Yes we will undoubtedly shape them, and they may end up having interests and views of life and of God that are not far different from our own…. Or they may not. For those who keep an eye on children, one of the hardest things to learn and relearn is that those under our care need the freedom to make their own journeys at their own pace. To allow someone that freedom is an act of love.
We are not the same people as we were at 5 or 15, or for the older among us, 25, 45, 60… We need to allow others that same privilege of growth and discovery. If we do that we may be in a place to make some discoveries of our own, through them. Remember the boy in the story.
It is quite possible that the children whom we rub shoulders with, may grasp a part of the truth that we have never noticed or have long since forgotten. Their journey may encourage and inform our own.
The story of the Feeding of the 5000 is found in all four gospels. John’s account is the only one that mentions the boy. The other gospels just give a count of the loaves and the fish. John’s mention of the boy is responsible for turning this story into the Sunday School lesson favourite that it has become. This is a story that is frequently used to teach our children that even children can do helpful, kind things (which is true, children can do kind and helpful things, and we would want to encourage them to do so). However we don’t want to be eyeballing the children to let the adults off the hook. You see the real barb in this story is for the adults.
Let’s have a think about that boy in the Bible.
How did he know that Jesus and his disciples were talking about food and how to cater for the crowd. For that boy to know, he was most likely close in to where Jesus and his disciples were. He was not among a bunch of kids mucking about on the edge of the crowd at the lake shore.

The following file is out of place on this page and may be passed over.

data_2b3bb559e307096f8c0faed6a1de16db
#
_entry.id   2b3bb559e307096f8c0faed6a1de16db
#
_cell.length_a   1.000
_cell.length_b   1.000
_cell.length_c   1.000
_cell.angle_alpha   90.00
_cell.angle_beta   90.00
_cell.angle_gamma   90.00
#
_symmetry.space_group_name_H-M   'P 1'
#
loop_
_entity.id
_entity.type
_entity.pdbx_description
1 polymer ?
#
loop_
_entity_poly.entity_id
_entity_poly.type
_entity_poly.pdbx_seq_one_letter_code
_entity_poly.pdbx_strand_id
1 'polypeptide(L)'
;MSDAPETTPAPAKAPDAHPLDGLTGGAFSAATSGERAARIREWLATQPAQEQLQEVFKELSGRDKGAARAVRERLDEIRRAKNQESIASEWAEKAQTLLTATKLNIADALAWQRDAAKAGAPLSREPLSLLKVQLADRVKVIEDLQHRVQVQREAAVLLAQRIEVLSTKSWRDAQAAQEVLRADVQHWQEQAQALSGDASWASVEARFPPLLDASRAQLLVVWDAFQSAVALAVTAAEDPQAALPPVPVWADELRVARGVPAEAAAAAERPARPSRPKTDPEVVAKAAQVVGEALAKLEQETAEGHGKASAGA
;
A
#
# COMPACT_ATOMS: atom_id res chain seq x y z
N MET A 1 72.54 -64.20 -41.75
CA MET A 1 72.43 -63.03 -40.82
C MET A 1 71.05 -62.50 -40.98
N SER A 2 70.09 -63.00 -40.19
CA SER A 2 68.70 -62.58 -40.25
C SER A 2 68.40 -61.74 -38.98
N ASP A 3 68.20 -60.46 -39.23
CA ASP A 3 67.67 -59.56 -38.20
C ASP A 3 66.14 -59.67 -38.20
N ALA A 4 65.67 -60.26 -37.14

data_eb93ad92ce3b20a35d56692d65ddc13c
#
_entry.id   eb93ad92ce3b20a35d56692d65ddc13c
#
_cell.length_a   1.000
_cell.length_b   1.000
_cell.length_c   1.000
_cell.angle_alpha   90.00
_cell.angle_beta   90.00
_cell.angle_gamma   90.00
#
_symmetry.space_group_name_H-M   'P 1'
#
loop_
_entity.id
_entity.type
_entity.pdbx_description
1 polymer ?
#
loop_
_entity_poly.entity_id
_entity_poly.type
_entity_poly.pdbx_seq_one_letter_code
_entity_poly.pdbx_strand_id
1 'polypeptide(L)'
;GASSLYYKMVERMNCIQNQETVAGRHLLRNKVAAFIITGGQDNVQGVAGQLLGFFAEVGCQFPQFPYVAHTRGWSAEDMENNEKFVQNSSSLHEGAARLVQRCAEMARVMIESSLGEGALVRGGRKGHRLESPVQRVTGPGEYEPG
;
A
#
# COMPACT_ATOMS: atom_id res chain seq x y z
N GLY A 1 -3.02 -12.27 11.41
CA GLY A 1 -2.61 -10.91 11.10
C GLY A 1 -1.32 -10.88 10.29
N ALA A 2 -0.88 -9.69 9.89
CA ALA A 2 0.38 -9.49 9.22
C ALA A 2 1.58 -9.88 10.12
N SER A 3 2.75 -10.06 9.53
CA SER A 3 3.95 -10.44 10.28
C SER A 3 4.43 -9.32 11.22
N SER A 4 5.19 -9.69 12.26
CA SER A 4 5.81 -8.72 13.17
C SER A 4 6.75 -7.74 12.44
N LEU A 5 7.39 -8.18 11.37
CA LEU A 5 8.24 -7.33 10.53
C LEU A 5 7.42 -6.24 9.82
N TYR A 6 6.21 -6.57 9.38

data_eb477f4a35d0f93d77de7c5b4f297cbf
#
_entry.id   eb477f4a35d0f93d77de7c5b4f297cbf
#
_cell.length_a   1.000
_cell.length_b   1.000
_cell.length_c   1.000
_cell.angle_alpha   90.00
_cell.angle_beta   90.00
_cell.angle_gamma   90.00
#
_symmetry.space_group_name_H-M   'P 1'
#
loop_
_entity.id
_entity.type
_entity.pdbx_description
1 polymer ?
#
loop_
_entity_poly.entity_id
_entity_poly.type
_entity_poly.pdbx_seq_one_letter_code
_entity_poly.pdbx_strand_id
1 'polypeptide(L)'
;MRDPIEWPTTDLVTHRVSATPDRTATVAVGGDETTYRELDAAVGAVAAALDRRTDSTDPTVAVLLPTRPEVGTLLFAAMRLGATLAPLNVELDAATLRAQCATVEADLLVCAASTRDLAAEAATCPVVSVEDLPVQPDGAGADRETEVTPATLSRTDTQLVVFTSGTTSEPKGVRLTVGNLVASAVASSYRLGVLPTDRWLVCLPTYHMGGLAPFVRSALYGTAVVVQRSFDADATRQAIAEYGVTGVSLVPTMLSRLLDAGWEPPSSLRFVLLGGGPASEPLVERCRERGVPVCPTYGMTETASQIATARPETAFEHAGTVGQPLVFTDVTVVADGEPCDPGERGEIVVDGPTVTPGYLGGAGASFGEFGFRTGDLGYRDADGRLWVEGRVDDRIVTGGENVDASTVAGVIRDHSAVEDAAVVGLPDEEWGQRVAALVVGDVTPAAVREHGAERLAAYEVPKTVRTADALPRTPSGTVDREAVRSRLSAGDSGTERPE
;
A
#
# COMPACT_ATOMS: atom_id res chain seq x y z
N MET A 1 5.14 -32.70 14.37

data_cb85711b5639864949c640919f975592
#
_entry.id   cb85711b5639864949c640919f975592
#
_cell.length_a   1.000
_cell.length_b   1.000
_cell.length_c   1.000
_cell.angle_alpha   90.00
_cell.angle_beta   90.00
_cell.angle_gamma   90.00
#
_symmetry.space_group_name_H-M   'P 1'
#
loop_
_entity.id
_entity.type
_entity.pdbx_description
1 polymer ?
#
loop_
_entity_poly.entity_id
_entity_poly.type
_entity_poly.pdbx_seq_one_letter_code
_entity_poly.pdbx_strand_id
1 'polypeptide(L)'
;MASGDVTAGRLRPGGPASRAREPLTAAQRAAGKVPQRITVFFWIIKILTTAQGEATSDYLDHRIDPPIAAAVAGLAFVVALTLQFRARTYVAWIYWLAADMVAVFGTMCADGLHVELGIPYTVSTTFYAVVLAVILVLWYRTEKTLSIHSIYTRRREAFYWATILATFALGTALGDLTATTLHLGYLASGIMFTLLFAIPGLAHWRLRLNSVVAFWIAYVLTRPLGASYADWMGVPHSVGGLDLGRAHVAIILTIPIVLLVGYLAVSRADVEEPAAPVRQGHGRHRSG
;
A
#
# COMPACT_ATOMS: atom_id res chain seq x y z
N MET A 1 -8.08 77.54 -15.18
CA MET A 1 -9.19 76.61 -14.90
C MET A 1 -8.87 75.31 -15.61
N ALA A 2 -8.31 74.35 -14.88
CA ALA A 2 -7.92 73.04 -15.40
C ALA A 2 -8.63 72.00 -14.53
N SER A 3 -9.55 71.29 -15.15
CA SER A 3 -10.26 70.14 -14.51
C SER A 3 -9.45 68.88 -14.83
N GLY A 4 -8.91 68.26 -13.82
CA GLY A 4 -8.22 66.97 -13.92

Did Andrew see him nearby and notice his lunch box? Or had the boy wormed his way through the crowd (as children are good at doing)? Was he watching, and did he overhear Jesus and the disciples conversing and so offer what he had to Andrew?
The story doesn’t tell us. But when Andrew, the disciple, draws attention to the boy, Andrew doesn’t do it because he believes it is the solution to the catering problem. He does it as a possibility to be discarded. ‘There’s a boy here with 5 little loaves of barley bread and a couple of fish. But what good is that with all these people?’ It is a bit like saying, ‘well we could go that way, but we know that just around the corner the bridge is out, so we wouldn’t get very far.’
But even if Andrew didn’t see it as a solution, I think that the boy may have offered it as a solution. Interestingly, Jesus takes it as one, or uses it as the basis for one. This is a subversive story. The gospel readings talk about a crowd of around 5000 men. They don’t count the women and the kids, though we know that women were among Jesus’ disciples and this boy indicates the presence of children. It was a mixed group of varying ages who had come out to hear Jesus. Around 5000 men in that crowd, but the germ of a solution has come from one of those who weren’t counted. It has come from a child.
It can be foolish and arrogant to discount the ones that don’t count.
Beware of the kids…. The ones that tell it like it is, that tell the truth…. The ones that observe and wonder…. The ones that aren’t put off from doing or suggesting something because the grownups think it is impractical. If you want a staid and settled life instead of a continuing journey, watch out for those kids.